Are there any other projects you’re working on at the moment? 

Yes, I design stuff and do podcasts. Putting Rock Philosopher ambassadors in every country is a full-time project.  

Thanks, Dave! It was good catching up with you! 

Do you mind if I share a few marketing tips with your readers?


  • Have a clear definition of success. 
  • When you go out to shows, talk to people and let them talk. Be their fan and they might become your fan. You can win them over before you even set foot on stage. 
  • It is easy to only want to talk to people who like your music. Take a music lesson where you have to pay for someone to critique your music. There are plenty of music professionals who do this. Having people regularly blowing smoke up your ass will not help you. 
  • I was talking to a drummer in Austin a few years ago. He had a cool resume of bands he’s played with but also worked as an electrician. He told me knowing how to use spreadsheets was important to being on the road. 
  • One of the most powerful things a songwriter or musician can do is become a media person with a blog. If you can write music reviews, write songs, play drums, do photography and video there are a lot of bands that probably need you.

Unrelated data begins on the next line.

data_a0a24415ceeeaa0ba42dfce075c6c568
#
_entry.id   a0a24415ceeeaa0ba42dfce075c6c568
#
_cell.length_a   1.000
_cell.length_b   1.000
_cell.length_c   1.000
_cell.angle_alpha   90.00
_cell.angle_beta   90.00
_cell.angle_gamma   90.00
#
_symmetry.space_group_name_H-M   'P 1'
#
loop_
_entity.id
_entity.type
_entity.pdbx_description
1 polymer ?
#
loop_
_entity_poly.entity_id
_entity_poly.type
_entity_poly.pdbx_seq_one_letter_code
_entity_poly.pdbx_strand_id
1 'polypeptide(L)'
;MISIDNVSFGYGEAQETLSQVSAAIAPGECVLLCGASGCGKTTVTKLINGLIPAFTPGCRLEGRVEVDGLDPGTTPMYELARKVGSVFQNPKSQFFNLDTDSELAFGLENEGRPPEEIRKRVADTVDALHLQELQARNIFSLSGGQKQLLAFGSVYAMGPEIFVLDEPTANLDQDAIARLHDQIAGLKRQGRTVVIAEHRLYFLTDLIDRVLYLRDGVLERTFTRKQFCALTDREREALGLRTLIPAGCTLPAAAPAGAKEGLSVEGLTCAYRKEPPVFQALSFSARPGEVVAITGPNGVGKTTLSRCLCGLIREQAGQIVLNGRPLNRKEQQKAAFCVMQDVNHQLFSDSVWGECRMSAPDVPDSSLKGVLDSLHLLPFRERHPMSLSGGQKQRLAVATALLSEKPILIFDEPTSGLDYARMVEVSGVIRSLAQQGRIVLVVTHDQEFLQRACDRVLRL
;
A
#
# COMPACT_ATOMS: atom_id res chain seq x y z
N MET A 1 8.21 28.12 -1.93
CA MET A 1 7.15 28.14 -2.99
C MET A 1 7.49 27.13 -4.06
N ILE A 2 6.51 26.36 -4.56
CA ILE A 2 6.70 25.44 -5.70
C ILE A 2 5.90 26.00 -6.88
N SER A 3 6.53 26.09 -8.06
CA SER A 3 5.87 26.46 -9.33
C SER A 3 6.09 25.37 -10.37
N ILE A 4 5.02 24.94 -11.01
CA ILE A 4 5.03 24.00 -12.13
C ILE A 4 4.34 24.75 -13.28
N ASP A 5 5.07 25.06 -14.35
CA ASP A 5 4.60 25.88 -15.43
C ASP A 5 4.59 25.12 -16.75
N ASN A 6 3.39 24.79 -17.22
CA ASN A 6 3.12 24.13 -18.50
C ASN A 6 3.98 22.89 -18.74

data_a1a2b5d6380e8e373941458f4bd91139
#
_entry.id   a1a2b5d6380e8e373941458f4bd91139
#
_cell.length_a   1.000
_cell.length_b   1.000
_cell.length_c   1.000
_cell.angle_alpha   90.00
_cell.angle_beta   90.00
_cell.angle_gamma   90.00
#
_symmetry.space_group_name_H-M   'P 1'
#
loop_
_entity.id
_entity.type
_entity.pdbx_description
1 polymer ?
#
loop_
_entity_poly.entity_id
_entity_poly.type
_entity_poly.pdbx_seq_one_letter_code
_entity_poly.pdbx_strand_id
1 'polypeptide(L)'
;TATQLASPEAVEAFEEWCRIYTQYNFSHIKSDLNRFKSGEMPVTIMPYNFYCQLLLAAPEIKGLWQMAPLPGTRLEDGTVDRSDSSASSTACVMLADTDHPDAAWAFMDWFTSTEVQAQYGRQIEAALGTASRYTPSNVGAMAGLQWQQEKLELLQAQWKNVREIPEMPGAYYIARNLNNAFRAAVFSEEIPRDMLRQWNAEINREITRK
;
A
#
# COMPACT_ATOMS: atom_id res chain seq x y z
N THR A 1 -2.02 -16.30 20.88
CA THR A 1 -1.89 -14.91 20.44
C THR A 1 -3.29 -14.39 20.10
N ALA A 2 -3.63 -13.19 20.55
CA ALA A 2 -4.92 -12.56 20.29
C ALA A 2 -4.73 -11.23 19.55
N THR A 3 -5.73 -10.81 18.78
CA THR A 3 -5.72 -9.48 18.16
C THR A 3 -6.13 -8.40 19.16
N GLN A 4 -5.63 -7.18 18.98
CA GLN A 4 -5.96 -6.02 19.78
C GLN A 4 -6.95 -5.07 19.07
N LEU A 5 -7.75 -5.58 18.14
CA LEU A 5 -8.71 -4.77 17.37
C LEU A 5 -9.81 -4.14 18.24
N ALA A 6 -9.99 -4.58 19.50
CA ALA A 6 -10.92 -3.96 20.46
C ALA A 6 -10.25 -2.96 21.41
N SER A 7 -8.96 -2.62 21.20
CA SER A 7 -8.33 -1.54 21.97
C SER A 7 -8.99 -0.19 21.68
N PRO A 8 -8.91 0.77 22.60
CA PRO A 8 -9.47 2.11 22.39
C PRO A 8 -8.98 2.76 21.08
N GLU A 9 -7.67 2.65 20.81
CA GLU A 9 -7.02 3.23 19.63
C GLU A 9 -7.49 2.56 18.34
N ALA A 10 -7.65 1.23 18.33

• Be consistent with branding. Get great photos and promo done at the beginning of a campaign and stick with the same images because that’s what general public will get to know you for. 
  • Learn how to talk to media, journalists, photographers, bloggers etc. They are human and just want to be loved. 
  • Your album release isn’t news. Nor is your event. While it is necessary to promote things on social media saying stuff like, “We’re playing at Blank Bar on Friday – come hang is the laziest kind of promoting around. That said, the Rock Philosopher Undead Ale is available at the following bars. Come hang!
  • Have merch you can give out for free like a button or sticker. 
  • Stop trying to raise money for expensive studio albums. Release singles. Record live. Cut costs. 
  • Genre bend! A black metal folk band will be more interesting to me than a folk band or a black metal band. Blend them together or make folk, BM and EDM all in one song and you got me.